In a series of tweets earlier this week, John Isner lashed out at the Miami Masters and the ATP for their lack of transparency over recent prize money reductions due to COVID.
Nearly all of the events thus far since the tour restarted in August have had to reduce prize money due to sponsorship shortcomings, fan restrictions, safety requirements and other issues.
Isner voiced his concerns calling the current ATP equal partnership between players and tournaments “broken” citing that events like Miami and the tour as a whole is not sharing in the revenue shortfall like the players are.
ATP is a broken system. Players and tournaments as ‘partners’ need to work together, but 60% cut and 80% champions cut in one of our biggest events that has TV, Data, sponsorship, and newly approved gambling revenue intact, isn’t a partnership at all.
How about a true audit to see much how tourneys are actually hurting and then a money formula after the event to reconcile. Amazing we still don’t have this in a lot of our big events. How does that make any sense?
Tennis is run like an intramural sport. Check NBA, MLB, NHL, PGA etc etc. Not comparing revenue/popularity to those sports but take a peak at their structure, talent representation, and percentage of revenue models. Tennis is plagued by conflict and lack of transparency.
Promoters own assets that appreciate and have infinite time to monetize that asset, whereas the players have a short amount of time to maximize our talents. That’s a broken system.
So players should take a 60% cut and 80% champions cut while ATP executives keep full salaries, benefits and expense accounts? Make that make sense. Seems just a little bit hypocritical, don’t ya think?
ATP is a broken system. Players and tournaments as ‘partners’ need to work together, but 60% cut and 80% champions cut in one of our biggest events that has TV, Data, sponsorship, and newly approved gambling revenue intact, isn’t a partnership at all. 1/5 https://t.co/MmrZjCtpOW
— John Isner (@JohnIsner) February 24, 2021
The sentiment is shared by many other players including Reilly Opelka who joined in on Isner’s crusade.
Not only are they not willing to take a salary cut, but they are also not willing to show up to any of our events. Was really shocked when our execs were not present when we re opened in Cincy/NY
Hard for things to change when our board members do NOT serve terms. Also, almost 50% of our board members would be considered “conflicts of interest” in any other sport or company.
The big issue for both players and others is the reality that next month’s Miami event will see prize money to champions cut by 80% from $1.35M in 2019 to just over $300K for 2021. And overall prize money reduced 60%.
So players have a right to be upset. That’s a huge hit for a sport as big as tennis and for one of the top tier events. It’s fair to say if in a 50-50 partnership if one group gets cut by 60%, then the other group should as well. Isner and Opelka are asking that question but not getting an answer.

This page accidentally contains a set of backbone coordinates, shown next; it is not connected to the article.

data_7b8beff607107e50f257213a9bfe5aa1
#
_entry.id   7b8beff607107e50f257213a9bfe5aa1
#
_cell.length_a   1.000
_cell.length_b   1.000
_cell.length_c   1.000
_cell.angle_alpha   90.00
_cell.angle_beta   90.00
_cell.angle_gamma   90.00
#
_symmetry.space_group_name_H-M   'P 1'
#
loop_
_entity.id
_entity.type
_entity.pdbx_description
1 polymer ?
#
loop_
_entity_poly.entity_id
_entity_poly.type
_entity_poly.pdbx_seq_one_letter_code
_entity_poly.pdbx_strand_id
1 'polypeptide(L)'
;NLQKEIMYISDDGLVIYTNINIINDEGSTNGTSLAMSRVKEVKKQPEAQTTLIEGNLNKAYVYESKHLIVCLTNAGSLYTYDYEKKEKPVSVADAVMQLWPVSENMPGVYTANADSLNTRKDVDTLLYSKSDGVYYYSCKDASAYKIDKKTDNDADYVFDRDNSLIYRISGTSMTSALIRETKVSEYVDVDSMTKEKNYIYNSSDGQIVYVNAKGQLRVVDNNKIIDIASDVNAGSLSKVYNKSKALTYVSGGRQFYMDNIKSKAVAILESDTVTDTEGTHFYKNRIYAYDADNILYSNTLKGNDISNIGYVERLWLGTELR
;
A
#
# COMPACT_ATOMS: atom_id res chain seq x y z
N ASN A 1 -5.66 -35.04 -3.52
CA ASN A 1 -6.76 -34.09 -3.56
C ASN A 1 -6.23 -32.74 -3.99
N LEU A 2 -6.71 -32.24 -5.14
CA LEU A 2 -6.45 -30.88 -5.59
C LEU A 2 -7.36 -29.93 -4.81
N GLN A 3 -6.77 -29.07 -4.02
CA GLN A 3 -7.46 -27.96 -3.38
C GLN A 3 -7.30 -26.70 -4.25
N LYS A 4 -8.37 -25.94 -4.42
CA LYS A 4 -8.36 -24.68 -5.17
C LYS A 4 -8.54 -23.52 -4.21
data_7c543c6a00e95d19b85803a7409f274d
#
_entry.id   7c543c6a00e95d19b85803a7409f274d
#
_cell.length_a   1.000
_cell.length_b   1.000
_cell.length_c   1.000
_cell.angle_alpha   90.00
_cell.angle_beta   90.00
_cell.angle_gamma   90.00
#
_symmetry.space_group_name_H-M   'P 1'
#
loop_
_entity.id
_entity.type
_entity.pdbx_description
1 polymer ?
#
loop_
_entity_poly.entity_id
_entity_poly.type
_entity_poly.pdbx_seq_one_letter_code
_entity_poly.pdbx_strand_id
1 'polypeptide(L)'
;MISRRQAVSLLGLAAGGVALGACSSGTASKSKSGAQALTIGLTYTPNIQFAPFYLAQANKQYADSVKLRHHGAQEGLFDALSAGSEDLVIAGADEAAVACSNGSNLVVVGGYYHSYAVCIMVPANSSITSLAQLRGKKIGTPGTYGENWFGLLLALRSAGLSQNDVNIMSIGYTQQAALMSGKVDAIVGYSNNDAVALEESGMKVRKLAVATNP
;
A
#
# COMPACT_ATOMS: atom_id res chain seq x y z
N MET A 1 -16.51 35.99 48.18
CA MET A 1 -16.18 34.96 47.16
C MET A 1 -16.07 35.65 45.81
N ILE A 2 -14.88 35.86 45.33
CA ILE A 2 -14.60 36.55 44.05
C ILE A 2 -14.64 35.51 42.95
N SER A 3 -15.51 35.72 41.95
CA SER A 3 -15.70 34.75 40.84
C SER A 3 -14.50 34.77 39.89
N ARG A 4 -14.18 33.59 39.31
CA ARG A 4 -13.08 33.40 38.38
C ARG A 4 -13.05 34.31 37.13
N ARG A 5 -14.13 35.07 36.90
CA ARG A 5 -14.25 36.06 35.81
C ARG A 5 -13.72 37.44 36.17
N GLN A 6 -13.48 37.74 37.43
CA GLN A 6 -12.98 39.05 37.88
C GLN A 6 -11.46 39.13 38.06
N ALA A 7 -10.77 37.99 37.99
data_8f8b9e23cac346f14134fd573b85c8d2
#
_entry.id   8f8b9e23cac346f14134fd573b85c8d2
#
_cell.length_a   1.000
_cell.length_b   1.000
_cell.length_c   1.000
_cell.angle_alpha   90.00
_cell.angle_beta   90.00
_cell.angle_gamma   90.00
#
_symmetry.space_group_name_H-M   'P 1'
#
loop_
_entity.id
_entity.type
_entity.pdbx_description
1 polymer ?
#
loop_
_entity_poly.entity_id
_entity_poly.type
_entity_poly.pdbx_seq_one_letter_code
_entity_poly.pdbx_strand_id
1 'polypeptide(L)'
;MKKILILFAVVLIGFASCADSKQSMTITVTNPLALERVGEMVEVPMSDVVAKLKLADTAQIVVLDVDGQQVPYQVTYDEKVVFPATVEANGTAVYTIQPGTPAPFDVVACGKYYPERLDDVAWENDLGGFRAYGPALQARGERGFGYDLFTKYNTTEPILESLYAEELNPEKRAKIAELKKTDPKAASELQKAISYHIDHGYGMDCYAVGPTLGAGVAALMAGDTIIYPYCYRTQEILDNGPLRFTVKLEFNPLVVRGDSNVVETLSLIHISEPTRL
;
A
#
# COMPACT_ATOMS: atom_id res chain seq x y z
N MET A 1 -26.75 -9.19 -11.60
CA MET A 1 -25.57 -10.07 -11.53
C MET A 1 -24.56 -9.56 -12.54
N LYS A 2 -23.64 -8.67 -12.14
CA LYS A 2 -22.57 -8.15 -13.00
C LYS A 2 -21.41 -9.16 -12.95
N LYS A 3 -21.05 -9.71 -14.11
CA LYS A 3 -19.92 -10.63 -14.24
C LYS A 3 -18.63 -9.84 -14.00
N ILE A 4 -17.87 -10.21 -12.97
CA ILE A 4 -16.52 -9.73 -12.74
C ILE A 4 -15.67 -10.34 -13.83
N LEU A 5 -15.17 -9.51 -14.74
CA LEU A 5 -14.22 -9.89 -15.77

And why is tennis taking it on the chin. Other sports are seeing such dramatic cuts at their top levels, but tennis is different to the NBA, NHL, NFL, PGA, etc. It’s global.
The Australian tennis season just finished and while the smaller events didn’t offer much in prize money, the Open did, keeping the total purse level with 2020. However, that’s Australia which has a deeper interest in tennis then America.
In fact, the players should be thankful that the Miami tournament is happening at all, and they have an opportunity to play for prize money! The The event didn’t happen last year due to COVID, which must have been financially devastating. And with fan limits and like reductions from sponsors and unknown player participation, this is not going to be the normal Miami Open.
If I break even then its a big week for me! https://t.co/VWenEDXabV
— Reilly Opelka (@ReillyOpelka) February 25, 2021
Indian Wells and the Laver Cup are also uncertain and the NY Open and Houston events were cancelled outright for 2021. Even the US Open last September was down in prize money. So tennis in the U.S. is in a tough state right now.
Meanwhile, world No. 1 Novak Djokovic started the PTPA back in August to address such concerns, but what has the organization done? Djokovic suggested (or demanded) the players be taken better care of during the Australian quarantine. A request that fell flat.
He also advocated for the tour to build a bubble for the season. Another miss. And that follows a forgettable summer of 2020 when just about everything went wrong for the Serb.
At least the tour is back, now. Players are playing. Tournaments are being won and being lost. And there haven’t been any outbreaks.
Players across all sports are having to deal with and adapt to this new evolving COVID environment. Because of its complex global nature and its many governing bodies, this has been especially hard for tennis. A fact Isner already knows.
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